One of the takeaways from research on writer’s composing processes is that we’re all special snowflakes: we each have our unique processes for prewriting, inventing, researching, collaborating, planning, organizing, designing, drafting, rereading, revising, editing, proofreading, and sharing or publishing documents.
Reflecting on your writing process means being aware of how you approach writing tasks, how you generate ideas, and how you draft, revise, and polish your work. It’s about understanding what strategies work best for you and identifying areas where you might need to develop new strategies or skills.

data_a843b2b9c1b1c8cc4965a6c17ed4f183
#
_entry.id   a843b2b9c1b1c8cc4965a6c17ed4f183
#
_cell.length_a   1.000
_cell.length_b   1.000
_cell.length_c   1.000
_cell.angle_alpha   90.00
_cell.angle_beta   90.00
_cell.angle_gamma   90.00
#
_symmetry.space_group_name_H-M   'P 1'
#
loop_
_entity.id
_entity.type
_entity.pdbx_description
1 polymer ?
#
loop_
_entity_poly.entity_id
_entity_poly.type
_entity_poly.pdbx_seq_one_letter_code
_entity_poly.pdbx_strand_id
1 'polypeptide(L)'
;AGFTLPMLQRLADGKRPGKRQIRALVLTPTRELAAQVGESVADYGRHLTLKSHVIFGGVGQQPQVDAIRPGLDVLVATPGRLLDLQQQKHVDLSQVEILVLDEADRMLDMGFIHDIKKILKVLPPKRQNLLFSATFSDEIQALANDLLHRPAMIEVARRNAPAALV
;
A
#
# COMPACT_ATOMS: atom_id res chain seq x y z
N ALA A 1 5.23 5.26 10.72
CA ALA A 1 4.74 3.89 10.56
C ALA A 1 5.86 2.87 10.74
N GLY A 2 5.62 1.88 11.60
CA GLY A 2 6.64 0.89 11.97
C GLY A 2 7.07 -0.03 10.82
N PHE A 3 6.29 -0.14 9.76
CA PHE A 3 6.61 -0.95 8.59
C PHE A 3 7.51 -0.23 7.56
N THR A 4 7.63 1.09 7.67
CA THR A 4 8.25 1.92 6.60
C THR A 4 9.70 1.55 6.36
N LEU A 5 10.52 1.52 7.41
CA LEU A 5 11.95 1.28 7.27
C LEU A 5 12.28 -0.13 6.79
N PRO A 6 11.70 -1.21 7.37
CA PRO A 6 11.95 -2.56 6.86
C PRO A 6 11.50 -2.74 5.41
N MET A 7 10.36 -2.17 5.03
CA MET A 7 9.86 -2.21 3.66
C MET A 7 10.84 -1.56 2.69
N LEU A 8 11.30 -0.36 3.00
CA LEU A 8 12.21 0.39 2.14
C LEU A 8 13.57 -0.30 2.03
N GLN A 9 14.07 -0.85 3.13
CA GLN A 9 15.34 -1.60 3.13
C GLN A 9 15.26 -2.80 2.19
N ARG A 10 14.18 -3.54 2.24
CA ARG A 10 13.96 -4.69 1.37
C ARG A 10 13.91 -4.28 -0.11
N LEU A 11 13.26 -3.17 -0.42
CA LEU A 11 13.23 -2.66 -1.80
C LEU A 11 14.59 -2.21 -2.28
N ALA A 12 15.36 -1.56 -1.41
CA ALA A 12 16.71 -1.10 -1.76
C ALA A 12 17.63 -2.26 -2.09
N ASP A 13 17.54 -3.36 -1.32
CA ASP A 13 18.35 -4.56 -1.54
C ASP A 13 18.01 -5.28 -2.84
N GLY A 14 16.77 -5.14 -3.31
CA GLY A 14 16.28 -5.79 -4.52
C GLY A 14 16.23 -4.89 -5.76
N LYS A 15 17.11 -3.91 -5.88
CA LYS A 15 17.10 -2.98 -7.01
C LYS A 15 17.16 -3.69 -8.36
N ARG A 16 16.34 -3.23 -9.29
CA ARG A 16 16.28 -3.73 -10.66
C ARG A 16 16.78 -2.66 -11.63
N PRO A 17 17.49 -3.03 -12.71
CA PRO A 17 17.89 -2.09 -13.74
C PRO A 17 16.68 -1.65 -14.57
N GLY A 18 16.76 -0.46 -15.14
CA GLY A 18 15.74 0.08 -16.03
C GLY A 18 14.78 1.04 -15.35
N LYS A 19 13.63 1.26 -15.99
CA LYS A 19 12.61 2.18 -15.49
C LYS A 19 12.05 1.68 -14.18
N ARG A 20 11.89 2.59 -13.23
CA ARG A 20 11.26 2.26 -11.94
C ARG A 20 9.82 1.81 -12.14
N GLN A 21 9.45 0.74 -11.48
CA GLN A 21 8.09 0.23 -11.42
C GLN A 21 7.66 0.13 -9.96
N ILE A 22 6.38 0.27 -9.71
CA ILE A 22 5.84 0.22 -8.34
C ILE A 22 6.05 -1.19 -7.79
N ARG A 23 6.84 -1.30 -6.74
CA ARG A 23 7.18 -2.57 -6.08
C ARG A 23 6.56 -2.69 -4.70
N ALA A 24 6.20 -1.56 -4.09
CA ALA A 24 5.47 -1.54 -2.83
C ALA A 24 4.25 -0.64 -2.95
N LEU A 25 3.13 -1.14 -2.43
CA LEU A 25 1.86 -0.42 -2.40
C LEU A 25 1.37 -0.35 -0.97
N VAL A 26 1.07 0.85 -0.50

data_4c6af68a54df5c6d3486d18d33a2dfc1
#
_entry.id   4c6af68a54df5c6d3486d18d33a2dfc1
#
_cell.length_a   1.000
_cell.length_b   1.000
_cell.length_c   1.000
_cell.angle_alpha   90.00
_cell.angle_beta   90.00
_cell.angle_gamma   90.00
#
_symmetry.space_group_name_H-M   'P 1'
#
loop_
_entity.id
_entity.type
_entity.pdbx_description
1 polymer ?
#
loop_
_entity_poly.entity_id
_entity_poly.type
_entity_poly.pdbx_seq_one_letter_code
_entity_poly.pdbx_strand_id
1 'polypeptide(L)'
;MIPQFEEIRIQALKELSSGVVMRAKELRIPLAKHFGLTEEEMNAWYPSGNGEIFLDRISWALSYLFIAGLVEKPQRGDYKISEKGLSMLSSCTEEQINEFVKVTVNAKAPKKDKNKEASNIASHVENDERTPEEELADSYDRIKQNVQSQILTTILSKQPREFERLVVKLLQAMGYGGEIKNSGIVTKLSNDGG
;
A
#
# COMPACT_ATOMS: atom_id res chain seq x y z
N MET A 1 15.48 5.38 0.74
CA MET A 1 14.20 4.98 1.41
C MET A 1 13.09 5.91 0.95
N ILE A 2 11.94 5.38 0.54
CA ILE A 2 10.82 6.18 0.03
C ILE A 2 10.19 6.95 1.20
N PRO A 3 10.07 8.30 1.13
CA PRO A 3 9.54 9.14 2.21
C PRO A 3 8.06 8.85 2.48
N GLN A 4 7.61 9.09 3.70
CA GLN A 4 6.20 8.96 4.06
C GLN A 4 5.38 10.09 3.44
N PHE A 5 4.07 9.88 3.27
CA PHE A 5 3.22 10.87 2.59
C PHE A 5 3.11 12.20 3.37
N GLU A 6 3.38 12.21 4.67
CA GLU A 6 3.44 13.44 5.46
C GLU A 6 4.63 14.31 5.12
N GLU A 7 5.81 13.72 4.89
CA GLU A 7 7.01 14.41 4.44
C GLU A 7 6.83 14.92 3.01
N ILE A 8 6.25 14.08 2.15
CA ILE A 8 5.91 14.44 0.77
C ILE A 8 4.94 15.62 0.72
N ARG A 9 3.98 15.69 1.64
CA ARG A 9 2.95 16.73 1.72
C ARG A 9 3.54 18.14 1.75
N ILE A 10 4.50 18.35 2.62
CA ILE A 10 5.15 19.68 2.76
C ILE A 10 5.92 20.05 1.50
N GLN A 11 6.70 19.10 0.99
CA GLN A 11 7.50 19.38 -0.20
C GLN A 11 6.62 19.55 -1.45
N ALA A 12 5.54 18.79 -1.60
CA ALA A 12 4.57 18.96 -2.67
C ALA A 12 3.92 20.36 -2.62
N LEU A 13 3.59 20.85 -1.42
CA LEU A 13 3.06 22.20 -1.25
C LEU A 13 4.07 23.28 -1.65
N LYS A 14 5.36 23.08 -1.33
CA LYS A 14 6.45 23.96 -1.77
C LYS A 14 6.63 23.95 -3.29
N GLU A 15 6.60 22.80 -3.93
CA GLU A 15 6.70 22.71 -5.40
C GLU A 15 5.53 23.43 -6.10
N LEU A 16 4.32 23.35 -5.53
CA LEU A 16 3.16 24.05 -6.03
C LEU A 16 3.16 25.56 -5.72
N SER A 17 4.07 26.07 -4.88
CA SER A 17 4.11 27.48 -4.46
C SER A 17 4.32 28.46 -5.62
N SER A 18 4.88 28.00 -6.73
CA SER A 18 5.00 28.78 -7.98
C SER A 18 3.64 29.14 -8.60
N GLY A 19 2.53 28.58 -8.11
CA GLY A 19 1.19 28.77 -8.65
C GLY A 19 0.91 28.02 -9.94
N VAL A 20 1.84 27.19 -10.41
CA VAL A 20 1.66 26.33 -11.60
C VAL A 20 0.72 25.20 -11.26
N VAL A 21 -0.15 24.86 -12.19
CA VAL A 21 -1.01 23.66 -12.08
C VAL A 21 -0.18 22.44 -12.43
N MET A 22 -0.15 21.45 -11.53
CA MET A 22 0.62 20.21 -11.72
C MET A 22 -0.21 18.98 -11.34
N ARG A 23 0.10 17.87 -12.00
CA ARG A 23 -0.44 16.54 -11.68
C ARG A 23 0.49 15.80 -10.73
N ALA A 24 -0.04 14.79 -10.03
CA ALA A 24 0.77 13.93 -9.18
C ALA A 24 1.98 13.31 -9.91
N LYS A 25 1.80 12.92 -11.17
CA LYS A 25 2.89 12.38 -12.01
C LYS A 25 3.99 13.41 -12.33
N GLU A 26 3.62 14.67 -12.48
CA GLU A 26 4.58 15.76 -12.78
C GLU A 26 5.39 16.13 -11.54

By examining and understanding your own thought processes and behaviors, you can gain deeper insights into your own practices, learning what works well for you and what doesn’t. For instance, by reflecting on how you generate ideas, you might discover that you are more creative in the morning, or that brainstorming works better for you than outlining. Or, by reflecting on their revision practices, you might realize that you need to take more time between drafting and revising, or that reading aloud helps you identify awkward sentences and transitions.
To gain some insight into your own writing processes, why not draw it?
- Get your crayons out or whatever writing tools you use to draw.
- Draft your own vision of the writing process.
- Write a narrative that explains your drawing.